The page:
Employers must fairly select who will be made redundant. They must first justify why roles are being lost (or changing) and how those roles are being selected for redundancy. Where individuals are being selected from a pool of their peers, selection should be based on objective factors such as:

– Skills

– Aptitude

– Qualifications

– Attendance record

– Disciplinary record

You can’t be selected because of things like your age, gender, a disability, pregnancy, or your race or religion. In law these are called protected characteristics, and to make decisions based on them would be discriminatory. Employers can choose a “last in, first out” approach to selection, but still need to justify why this is appropriate.

Can I challenge the redundancy selection process?

The short answer is yes! But you must base your challenge on the facts rather than your feelings. If you want to challenge your selection from your peer group, try to use existing evidence to question the scores allocated to you. Details of your recent appraisal or any praise or awards you have received from peers, managers or customers can all be helpful.

If you’re in a selection pool, ask to see the scores of your peers as they can be given to you anonymously. Seeing the comparison may help you to challenge and defend your own scores.

Also consider whether you think all the right people have been included in the pool, do you all have similar skills? Has anyone with a similar role or skills been excluded and has the employer justified that decision?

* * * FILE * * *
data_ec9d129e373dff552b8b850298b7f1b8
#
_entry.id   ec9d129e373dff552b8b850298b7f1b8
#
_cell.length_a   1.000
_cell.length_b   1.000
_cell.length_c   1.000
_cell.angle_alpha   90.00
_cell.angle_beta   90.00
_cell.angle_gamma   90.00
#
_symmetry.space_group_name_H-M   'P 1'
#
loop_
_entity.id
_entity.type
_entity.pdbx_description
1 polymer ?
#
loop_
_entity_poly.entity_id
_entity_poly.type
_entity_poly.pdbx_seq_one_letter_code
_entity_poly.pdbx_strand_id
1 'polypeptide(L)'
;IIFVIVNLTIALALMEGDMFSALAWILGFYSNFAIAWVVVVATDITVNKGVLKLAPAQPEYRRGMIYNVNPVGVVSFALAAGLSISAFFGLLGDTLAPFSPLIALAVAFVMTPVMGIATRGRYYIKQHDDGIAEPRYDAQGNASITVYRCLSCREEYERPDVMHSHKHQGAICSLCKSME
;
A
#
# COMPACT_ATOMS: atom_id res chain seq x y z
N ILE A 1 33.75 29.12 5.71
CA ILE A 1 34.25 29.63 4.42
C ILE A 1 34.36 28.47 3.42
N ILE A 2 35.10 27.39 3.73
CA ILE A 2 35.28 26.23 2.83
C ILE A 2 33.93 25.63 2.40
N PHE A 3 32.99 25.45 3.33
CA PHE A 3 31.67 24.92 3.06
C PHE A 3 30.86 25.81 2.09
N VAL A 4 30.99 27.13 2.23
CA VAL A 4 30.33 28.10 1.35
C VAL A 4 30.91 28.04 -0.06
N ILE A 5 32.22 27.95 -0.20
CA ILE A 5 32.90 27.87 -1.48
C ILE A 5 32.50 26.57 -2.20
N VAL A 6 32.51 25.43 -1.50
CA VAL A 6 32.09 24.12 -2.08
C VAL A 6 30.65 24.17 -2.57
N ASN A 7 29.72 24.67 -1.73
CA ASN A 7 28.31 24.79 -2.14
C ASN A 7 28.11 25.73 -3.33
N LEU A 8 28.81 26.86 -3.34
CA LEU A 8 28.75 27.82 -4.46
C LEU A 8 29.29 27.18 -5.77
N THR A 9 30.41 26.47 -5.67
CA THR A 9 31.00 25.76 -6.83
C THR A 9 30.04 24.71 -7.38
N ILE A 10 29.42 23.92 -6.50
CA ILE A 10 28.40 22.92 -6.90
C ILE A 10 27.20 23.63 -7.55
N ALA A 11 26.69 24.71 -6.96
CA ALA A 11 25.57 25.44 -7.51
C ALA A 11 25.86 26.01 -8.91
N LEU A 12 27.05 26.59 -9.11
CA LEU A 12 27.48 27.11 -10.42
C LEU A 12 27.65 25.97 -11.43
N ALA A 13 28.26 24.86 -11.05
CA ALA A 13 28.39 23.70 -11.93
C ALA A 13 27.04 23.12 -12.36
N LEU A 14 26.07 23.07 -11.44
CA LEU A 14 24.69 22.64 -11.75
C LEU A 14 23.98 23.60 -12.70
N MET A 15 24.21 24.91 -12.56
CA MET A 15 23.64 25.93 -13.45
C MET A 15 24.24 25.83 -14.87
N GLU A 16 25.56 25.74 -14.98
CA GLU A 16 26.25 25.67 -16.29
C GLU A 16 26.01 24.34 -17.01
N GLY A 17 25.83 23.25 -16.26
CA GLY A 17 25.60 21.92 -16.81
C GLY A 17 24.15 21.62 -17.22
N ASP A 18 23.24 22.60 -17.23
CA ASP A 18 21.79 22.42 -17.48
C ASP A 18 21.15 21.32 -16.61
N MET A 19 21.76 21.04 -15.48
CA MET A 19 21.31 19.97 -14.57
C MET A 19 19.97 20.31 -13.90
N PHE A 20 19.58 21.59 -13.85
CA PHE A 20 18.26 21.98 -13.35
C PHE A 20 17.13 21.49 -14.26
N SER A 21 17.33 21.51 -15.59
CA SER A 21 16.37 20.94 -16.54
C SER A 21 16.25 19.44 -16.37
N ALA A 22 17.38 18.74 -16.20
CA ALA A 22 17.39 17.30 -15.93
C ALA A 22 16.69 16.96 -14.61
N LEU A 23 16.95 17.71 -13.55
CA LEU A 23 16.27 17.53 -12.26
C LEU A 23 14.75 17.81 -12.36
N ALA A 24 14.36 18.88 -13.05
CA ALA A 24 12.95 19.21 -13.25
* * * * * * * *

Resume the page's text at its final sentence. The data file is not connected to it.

Keeping track of the details during the redundancy process

A lot of detail can be discussed in consultation meetings so it’s vital to keep track of the important points so that you can refer to them afterwards. Having a companion in your meetings can really help as they can take notes while you concentrate on the conversation as it happens.

– Consider taking an agenda along to ensure you get all the info you want

– Ask your employer for a copy of their notes from the meeting

– Ask for written confirmation of any offers made during the meeting

– Note any questions you asked that couldn’t be answered so you can follow them up

Does my employer have to offer me another job?

Your employer should always discuss opportunities for alternative employment with you.

They’re not obliged to create a vacancy for you, but they should identify all current vacancies within the business (and across the business group where applicable) and give you the opportunity to apply for them.